participation by international partners, the task group considered it problematic to assume that these facilities would be available on the ISS and thus to U.S. investigators.

The manner in which scientific disciplines in the biological and physical sciences have been categorized and labeled in NASA programs has varied considerably during the past decade. To consider separately every discipline or subdiscipline that is, or has been, defined in NASA programs was not practical in this brief study. However the task group has analyzed a representative sampling of the scientific disciplines that have been supported by the Office of Biological and Physical Research (OBPR), and most of the disciplines that were expected to be heavily dependent on the ISS as a vehicle for future space research are discussed specifically in the chapters that follow.

For the benefit of general readers, the research areas covered in this report are organized into the broad categories of physical sciences, fundamental biology, and bioastronautics (human physiology and performance). It should be noted that these categories do not necessarily align with current OBPR organizational charts, some of which have been considerably altered in recent years. For each discipline examined within those categories, a separate and independent assessment was made of:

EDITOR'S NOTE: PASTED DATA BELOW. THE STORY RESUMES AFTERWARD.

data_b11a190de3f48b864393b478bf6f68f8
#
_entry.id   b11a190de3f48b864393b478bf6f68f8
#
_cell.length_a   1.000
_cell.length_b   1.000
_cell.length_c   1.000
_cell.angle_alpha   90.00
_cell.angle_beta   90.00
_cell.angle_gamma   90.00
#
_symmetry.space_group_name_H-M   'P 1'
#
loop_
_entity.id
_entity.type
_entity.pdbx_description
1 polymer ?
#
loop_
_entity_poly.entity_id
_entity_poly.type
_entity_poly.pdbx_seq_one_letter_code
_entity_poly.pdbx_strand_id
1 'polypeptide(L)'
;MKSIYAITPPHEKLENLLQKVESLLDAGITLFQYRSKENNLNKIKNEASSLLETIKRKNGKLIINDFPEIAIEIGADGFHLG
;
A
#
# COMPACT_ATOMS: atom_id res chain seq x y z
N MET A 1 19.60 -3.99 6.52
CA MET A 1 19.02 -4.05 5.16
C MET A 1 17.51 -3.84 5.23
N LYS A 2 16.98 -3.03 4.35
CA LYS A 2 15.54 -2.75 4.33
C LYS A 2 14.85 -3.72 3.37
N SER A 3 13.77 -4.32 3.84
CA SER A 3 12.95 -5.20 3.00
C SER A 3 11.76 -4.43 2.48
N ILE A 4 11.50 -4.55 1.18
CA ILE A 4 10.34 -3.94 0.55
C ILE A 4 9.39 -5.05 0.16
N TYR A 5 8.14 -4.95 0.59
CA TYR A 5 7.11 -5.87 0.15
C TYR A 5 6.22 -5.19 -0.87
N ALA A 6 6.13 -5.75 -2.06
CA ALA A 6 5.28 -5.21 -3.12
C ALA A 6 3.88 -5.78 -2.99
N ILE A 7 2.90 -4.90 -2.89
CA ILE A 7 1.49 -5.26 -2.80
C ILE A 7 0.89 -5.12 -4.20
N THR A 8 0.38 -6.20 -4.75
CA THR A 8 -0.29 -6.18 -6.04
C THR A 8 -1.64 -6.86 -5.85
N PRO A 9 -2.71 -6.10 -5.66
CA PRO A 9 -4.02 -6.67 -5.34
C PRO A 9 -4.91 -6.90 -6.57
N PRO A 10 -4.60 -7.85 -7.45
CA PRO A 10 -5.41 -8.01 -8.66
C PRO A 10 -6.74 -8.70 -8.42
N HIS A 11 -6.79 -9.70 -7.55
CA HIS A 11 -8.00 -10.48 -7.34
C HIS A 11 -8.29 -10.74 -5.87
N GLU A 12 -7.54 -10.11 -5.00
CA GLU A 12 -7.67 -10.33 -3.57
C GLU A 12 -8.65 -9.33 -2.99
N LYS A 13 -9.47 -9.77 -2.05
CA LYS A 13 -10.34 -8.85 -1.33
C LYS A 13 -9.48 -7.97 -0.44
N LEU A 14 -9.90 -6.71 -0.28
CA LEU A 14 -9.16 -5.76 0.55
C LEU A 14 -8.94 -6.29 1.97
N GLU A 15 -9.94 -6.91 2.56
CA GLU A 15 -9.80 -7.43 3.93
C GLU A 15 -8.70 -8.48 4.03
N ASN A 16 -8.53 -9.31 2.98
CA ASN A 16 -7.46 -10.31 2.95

• The impact of ISS changes on the discipline,

  • The factors limiting the utilization of the ISS by that discipline community, and

  • Possible steps for maximizing the research potential of the ISS for that discipline community.

This discipline-by-discipline examination was intended to ensure that the task group understood both the differences and similarities of ISS utilization by the discipline communities in more detail than would have been possible with a more global analysis. Each discipline section of the report, therefore, has a similar structure, and issues common to multiple disciplines appear repeatedly in different sections of the report. The findings and recommendations that are common to many disciplines are summarized in Chapter 5. For issues and recommendations specific to a limited number of disciplines the reader is referred back to the individual chapters.



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